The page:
The appearance of the AIUDF on Assam’s political map has brought about a qualitative change. The Front got 39 percent of the state’s Muslim votes in last polls while the Congress’ share came down to 40 percent.

There has been a 10 percent decline in the Congress’ overall vote share in Assam between the 2011 assembly elections and the 2014 Lok Sabha polls, and a major reason behind it is AIUDF’s poaching into Congress’s traditional vote bank of Muslims and the Bangladeshi immigrants. The AIUDF had won 18 seats in the 2011 assembly elections and led in 24 assembly segments in the 2014 parliamentary polls.

Anti-incumbency factor may go against the Congress this time. Tarun Gogoi is generally considered to be competent but there is a palpable yearning for a new face in the chief minister’s chair.

That the Congress and the AIUDF could not form an alliance is due to the fact that both are trying to outwit each other in order to become the principal face of the Muslim electorate. The AIUDF will contest in 60-odd seats and this does not augur well for the Congress.

The BJP’s small partners like the Boro People’s Front (BPF) with 2.1 percent votes will chip in for its success. The BPF had won 12 assembly seats in 2011 and the Boros have significant presence in 50 other seats.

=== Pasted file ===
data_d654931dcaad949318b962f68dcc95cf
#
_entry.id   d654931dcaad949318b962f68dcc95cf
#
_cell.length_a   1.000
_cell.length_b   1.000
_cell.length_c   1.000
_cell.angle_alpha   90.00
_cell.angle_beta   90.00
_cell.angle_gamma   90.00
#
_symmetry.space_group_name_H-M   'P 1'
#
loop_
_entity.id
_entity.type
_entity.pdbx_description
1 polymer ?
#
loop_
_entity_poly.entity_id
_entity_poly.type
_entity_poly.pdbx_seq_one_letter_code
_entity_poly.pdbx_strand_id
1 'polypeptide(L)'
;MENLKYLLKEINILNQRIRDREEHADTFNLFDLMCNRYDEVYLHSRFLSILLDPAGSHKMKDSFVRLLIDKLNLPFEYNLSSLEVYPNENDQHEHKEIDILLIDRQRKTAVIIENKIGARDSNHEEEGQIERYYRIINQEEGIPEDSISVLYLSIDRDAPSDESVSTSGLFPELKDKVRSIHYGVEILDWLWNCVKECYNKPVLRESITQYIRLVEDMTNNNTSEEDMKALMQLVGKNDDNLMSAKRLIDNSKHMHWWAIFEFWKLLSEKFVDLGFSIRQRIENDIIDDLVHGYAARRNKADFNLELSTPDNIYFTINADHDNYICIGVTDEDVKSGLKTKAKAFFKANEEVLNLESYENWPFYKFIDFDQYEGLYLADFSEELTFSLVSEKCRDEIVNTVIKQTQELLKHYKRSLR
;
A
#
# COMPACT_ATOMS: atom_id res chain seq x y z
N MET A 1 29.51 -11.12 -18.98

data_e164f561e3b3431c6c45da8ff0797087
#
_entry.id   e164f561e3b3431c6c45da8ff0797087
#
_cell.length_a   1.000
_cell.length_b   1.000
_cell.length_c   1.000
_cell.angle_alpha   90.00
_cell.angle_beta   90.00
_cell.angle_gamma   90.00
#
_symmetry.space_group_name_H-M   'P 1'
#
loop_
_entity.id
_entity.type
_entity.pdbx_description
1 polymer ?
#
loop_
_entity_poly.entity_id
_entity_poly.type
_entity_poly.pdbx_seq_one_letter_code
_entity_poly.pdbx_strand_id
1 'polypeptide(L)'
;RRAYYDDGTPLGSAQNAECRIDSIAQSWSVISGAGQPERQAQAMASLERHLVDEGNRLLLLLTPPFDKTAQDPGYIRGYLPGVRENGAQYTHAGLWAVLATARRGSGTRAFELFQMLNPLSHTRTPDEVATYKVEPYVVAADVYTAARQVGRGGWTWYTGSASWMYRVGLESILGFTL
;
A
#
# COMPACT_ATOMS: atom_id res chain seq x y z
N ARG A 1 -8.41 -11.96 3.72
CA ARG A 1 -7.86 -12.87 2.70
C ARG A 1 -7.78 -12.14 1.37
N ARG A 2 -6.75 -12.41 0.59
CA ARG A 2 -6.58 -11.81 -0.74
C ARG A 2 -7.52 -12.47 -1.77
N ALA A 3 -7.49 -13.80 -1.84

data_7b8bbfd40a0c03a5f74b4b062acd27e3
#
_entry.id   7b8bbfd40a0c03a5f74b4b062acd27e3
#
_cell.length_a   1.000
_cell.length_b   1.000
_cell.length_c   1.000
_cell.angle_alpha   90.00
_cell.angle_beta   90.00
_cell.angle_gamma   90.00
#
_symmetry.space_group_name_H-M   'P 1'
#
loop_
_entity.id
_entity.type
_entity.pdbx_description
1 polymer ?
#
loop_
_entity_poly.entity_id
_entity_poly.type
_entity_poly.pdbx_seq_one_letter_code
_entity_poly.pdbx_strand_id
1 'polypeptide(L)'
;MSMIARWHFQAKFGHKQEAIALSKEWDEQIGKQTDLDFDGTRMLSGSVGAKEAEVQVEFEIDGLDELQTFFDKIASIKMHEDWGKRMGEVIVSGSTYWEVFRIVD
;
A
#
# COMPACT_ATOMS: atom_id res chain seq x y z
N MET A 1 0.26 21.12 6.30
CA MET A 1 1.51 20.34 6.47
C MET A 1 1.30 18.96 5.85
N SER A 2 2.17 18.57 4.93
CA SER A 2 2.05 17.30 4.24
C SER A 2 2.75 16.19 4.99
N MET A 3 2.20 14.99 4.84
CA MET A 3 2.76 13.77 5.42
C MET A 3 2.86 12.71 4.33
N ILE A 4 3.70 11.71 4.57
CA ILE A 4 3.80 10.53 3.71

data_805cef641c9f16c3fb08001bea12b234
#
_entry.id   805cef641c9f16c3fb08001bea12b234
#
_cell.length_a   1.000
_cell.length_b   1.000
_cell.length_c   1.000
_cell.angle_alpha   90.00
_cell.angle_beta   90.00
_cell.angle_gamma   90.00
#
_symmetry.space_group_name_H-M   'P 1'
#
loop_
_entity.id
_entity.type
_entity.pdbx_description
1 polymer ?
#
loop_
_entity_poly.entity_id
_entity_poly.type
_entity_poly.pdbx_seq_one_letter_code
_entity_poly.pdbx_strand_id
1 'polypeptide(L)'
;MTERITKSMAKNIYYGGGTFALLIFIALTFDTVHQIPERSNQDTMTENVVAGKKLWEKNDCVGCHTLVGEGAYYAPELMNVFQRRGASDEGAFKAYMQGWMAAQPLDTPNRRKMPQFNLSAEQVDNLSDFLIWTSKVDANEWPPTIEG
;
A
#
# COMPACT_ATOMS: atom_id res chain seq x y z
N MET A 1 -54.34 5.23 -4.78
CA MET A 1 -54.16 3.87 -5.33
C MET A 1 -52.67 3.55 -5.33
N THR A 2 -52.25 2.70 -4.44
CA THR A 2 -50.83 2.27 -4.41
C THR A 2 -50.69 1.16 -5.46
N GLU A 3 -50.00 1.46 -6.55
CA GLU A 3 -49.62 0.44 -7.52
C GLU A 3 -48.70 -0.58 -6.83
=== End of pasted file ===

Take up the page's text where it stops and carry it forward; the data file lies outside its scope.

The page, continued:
Arithmetical calculations favour the BJP-AGP-BPF combination. But Tarun Gogoi has many upset victories to his credit. (IANS)

(Amitava Mukherjee is a senior journalist and commentator. The views expressed are personal. He can be contacted at amukherjee57@yahoo.com)

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What Would Be The Outcome Of The Judgement On Homosexuality With BJP At The Centre?

If parties like the BJP and "cultural" organisations like the RSS realise the value and motivation of such mindsets, they will desist from their present attempts to impose a straitjacket of their pseudo-religious identity on the nation.